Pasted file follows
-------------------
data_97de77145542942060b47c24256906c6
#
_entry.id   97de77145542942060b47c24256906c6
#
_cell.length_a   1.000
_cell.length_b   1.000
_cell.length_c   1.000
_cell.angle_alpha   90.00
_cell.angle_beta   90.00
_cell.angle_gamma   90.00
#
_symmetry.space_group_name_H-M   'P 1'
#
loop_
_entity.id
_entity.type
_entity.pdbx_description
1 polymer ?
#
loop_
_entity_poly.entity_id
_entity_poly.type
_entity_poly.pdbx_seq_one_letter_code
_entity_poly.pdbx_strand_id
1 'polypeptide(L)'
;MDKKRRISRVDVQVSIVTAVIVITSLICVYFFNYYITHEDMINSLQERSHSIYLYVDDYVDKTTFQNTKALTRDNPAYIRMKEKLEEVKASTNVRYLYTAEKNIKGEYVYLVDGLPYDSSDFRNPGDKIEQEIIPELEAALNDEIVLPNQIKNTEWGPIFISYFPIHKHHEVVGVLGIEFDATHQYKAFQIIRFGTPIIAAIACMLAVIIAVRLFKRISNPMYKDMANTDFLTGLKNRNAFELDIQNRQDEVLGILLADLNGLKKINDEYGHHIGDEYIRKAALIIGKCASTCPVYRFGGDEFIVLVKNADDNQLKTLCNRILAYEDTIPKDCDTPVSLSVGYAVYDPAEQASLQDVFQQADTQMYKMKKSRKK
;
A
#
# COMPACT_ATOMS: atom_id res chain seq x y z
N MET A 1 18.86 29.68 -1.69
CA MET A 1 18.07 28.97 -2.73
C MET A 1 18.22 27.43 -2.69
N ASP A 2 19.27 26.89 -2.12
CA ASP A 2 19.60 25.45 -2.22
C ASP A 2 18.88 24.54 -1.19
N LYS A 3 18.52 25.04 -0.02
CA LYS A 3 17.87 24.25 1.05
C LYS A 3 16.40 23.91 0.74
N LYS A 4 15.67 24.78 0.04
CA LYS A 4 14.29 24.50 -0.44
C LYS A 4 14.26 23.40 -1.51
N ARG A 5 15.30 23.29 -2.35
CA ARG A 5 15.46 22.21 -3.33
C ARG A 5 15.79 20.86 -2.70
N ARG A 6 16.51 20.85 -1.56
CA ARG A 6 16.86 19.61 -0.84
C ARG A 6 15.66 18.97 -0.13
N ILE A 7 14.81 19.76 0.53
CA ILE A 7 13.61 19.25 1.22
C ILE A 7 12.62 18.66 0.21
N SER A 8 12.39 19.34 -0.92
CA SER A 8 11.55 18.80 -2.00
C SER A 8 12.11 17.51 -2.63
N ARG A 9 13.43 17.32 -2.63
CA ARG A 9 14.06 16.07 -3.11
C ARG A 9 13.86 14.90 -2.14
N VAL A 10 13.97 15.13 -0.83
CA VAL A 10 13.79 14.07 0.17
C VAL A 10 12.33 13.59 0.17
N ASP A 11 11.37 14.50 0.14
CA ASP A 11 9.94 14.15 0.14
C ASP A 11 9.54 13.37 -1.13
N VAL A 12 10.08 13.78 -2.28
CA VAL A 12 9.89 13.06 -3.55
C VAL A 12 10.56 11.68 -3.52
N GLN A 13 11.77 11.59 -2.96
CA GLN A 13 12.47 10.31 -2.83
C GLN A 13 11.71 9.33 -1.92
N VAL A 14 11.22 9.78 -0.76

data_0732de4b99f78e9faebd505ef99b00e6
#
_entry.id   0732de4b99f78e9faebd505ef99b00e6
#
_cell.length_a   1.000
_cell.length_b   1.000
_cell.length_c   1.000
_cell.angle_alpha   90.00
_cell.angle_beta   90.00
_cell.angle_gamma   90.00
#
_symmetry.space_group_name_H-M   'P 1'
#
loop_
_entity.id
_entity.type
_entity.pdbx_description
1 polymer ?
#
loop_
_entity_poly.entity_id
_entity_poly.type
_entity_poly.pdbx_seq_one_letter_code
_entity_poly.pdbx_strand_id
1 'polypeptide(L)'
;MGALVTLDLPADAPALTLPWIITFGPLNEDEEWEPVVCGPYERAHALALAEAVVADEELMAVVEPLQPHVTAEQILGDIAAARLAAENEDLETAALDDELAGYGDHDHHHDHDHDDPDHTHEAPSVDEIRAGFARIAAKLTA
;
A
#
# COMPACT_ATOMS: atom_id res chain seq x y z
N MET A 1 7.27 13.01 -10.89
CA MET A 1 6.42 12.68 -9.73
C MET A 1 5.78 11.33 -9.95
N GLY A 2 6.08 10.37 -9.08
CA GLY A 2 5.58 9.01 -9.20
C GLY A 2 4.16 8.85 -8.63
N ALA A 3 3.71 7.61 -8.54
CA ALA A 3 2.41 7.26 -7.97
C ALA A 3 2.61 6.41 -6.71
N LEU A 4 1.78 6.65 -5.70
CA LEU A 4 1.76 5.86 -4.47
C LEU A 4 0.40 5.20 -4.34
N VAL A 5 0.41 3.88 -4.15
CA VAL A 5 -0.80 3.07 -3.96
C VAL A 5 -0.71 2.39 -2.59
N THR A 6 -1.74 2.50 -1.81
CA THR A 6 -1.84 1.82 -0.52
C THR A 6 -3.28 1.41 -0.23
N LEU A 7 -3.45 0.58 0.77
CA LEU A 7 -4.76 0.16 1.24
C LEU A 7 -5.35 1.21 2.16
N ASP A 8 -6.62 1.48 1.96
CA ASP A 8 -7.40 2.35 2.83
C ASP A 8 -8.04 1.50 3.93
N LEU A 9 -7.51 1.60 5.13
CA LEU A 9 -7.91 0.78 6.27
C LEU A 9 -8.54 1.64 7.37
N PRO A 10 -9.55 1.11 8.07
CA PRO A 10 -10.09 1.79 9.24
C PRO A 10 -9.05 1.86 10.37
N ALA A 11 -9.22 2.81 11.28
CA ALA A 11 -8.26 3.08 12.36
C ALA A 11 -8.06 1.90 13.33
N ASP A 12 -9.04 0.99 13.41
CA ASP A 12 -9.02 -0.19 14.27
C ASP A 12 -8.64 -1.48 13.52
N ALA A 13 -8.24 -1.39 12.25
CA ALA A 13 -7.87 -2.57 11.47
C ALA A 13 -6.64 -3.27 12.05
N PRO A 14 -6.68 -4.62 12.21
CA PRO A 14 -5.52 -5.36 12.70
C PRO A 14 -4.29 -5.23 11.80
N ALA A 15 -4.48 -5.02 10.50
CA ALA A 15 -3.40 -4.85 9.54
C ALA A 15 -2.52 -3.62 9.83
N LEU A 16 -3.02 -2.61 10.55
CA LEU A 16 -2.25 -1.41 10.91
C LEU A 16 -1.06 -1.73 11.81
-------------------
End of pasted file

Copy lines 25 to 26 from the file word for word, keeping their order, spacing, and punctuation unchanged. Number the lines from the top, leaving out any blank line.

1 'polypeptide(L)'
;MDKKRRISRVDVQVSIVTAVIVITSLICVYFFNYYITHEDMINSLQERSHSIYLYVDDYVDKTTFQNTKALTRDNPAYIRMKEKLEEVKASTNVRYLYTAEKNIKGEYVYLVDGLPYDSSDFRNPGDKIEQEIIPELEAALNDEIVLPNQIKNTEWGPIFISYFPIHKHHEVVGVLGIEFDATHQYKAFQIIRFGTPIIAAIACMLAVIIAVRLFKRISNPMYKDMANTDFLTGLKNRNAFELDIQNRQDEVLGILLADLNGLKKINDEYGHHIGDEYIRKAALIIGKCASTCPVYRFGGDEFIVLVKNADDNQLKTLCNRILAYEDTIPKDCDTPVSLSVGYAVYDPAEQASLQDVFQQADTQMYKMKKSRKK